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15 Mar, 2023
Clinical trials give patients access to new medications and potential treatments, and many home health and hospice patients may benefit from participation. Here’s a look at some extraordinary trials happening in 2023.
Patients living with a terminal illness may experience demoralization, or severe emotional distress and hopelessness. This condition is different from depression and is considered a normal reaction to overwhelming circumstances, such as a terminal diagnosis.
A clinical trial out of the Dana-Farber Cancer Institute is researching whether psilocybin therapy is safe and useful in hospice care and whether it relieves symptoms of distress. Patients will receive a dose of psilocybin, a naturally occurring psychedelic drug, along with supportive psychotherapy sessions.
The trial is open to patients aged 21 years or older enrolled in hospice care for any terminal illness and experiencing moderate to severe demoralization. Psilocybin isn’t an approved drug, but the FDA has approved the study for investigation of use in hospice care.
Limb-girdle muscular dystrophy (LGMD) is a group of diseases that cause muscle wasting and weakness in the arms and legs. Symptoms vary, but it can cause a weak heart, severe breathing problems, and disability.
A new study expected to start in the summer of 2023 will research the safety of gene-edited muscle stem cell therapy in LGMD patients. The study will also examine whether the treatment encourages healthy muscle development.
The study is open to patients aged 14 years or older who have a confirmed LGMD diagnosis. This will be the first time gene-edited muscle stem cells are tested in humans.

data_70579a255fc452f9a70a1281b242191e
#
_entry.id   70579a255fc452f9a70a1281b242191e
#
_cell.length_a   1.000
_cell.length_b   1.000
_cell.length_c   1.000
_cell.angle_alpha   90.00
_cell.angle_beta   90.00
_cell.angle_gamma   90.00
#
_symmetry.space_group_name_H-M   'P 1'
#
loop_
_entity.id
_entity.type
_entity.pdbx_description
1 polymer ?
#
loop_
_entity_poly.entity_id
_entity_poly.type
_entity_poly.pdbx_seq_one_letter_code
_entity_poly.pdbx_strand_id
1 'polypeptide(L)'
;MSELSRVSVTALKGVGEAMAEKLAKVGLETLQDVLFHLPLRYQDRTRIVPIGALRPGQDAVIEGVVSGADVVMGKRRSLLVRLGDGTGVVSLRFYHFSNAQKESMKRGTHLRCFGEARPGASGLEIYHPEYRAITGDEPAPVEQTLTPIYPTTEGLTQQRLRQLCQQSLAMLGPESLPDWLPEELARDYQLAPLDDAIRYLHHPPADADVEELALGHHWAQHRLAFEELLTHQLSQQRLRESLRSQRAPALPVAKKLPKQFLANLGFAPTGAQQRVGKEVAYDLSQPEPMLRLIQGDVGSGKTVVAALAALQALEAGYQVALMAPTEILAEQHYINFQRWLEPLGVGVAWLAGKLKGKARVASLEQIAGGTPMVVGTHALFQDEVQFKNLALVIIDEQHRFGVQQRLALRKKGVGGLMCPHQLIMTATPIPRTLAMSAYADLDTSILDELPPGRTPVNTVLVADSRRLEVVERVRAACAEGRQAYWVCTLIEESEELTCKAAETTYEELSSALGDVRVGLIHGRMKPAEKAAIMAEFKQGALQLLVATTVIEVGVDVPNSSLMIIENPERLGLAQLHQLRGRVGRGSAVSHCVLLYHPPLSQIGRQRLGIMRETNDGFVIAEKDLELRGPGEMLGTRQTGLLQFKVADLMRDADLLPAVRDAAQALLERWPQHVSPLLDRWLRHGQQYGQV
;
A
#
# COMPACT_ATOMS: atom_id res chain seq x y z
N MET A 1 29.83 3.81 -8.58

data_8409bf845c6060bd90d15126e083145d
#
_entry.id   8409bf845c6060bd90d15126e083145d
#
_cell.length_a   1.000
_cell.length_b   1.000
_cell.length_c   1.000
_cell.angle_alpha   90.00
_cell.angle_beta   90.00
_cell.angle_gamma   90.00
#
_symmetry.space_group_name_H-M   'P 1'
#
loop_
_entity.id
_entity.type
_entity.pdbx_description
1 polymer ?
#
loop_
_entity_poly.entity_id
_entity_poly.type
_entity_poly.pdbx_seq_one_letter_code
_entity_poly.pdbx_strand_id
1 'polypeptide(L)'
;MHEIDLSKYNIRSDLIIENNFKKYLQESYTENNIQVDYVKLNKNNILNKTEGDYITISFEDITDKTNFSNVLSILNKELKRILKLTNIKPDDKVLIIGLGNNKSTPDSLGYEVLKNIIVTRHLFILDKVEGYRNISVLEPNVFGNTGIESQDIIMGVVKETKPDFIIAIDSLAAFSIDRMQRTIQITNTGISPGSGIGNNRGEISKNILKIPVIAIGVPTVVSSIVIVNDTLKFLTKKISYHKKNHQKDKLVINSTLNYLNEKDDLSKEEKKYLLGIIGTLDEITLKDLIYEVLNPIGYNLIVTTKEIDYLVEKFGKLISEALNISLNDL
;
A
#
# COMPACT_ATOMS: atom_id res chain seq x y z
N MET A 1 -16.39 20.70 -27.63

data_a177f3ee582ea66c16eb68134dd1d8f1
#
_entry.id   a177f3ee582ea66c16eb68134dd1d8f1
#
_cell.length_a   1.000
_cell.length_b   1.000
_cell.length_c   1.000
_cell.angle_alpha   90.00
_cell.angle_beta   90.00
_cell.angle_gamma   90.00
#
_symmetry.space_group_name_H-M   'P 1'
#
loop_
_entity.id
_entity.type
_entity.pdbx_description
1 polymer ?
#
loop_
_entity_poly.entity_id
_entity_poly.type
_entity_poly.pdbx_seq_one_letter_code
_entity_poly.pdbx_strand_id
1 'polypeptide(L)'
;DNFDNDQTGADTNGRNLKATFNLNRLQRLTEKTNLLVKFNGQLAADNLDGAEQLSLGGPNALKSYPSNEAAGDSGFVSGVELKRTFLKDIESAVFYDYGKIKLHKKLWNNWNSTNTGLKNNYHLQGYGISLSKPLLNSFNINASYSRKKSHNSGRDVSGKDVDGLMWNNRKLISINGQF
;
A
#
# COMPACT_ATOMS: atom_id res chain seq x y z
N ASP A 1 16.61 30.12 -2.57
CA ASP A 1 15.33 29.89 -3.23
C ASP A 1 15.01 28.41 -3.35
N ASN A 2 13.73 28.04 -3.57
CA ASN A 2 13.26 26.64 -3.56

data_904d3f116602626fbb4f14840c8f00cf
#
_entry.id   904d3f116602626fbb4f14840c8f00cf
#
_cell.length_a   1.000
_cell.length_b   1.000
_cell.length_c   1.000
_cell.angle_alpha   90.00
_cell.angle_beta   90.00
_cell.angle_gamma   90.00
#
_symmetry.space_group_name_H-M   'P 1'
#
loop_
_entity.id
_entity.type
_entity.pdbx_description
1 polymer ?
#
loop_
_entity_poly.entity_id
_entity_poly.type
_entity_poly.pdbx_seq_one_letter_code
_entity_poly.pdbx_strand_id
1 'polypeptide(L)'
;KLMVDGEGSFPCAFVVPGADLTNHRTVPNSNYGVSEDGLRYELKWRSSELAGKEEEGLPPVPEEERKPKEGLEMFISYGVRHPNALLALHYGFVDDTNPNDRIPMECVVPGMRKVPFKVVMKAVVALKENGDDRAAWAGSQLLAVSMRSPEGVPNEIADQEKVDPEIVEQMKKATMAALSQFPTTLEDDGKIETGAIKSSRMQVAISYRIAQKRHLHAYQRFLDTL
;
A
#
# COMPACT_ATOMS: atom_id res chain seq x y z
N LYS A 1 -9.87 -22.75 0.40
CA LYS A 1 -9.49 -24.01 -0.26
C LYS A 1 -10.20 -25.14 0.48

TPN-101 is a reverse transcriptase inhibitor originally developed to treat HIV. Current studies aim to repurpose this drug for amyotrophic lateral sclerosis (ALS) and other neurodegenerative diseases. The rationale for this new research is based on recent work that shows these conditions involve the activation of virus-derived pieces of DNA.
A study from the University of California San Francisco is researching the safety and tolerability of TPN-101 for ALS and frontotemporal dementia (FTD). It will also study whether the drug affects neurodegeneration and disease symptoms.
The study is open to adult patients with ALS or FTD who have a reliable caregiver who can attend appointments. ALS patients must have an onset of weakness within three years before the screening. FTD patients must have a gradual, progressive decline in motor function, behavior, and language.
Clinical trials often have many eligibility requirements. Patients can volunteer for trials on their own, but it’s important to carefully review clinical trial requirements.
Patients should also contact the trial team and ask questions before consenting to treatment. Confirm the goals and length of the trial, the tests and treatments involved, and why the treatment is thought to be better than what is already available.
Ultimately, participation is voluntary. While it can provide new treatment, it’s important to understand both the benefits and the risks. If a trial seems like a good fit, talk to a physician and get in touch with the trial coordinator.